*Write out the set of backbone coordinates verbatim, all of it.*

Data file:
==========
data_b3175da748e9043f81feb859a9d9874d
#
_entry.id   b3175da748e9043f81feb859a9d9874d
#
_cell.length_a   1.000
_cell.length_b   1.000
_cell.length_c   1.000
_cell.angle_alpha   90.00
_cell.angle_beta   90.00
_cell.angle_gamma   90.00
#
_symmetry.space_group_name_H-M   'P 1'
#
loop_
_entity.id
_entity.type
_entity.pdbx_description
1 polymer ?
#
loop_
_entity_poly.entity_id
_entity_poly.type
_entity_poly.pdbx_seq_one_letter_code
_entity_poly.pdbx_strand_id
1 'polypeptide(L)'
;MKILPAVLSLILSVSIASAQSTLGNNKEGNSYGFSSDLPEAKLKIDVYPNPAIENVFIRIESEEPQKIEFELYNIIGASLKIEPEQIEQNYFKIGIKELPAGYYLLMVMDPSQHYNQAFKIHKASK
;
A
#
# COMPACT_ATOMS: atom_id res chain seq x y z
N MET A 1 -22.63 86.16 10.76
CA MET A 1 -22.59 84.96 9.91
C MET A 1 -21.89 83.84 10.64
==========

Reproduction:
data_b3175da748e9043f81feb859a9d9874d
#
_entry.id   b3175da748e9043f81feb859a9d9874d
#
_cell.length_a   1.000
_cell.length_b   1.000
_cell.length_c   1.000
_cell.angle_alpha   90.00
_cell.angle_beta   90.00
_cell.angle_gamma   90.00
#
_symmetry.space_group_name_H-M   'P 1'
#
loop_
_entity.id
_entity.type
_entity.pdbx_description
1 polymer ?
#
loop_
_entity_poly.entity_id
_entity_poly.type
_entity_poly.pdbx_seq_one_letter_code
_entity_poly.pdbx_strand_id
1 'polypeptide(L)'
;MKILPAVLSLILSVSIASAQSTLGNNKEGNSYGFSSDLPEAKLKIDVYPNPAIENVFIRIESEEPQKIEFELYNIIGASLKIEPEQIEQNYFKIGIKELPAGYYLLMVMDPSQHYNQAFKIHKASK
;
A
#
# COMPACT_ATOMS: atom_id res chain seq x y z
N MET A 1 -22.63 86.16 10.76
CA MET A 1 -22.59 84.96 9.91
C MET A 1 -21.89 83.84 10.64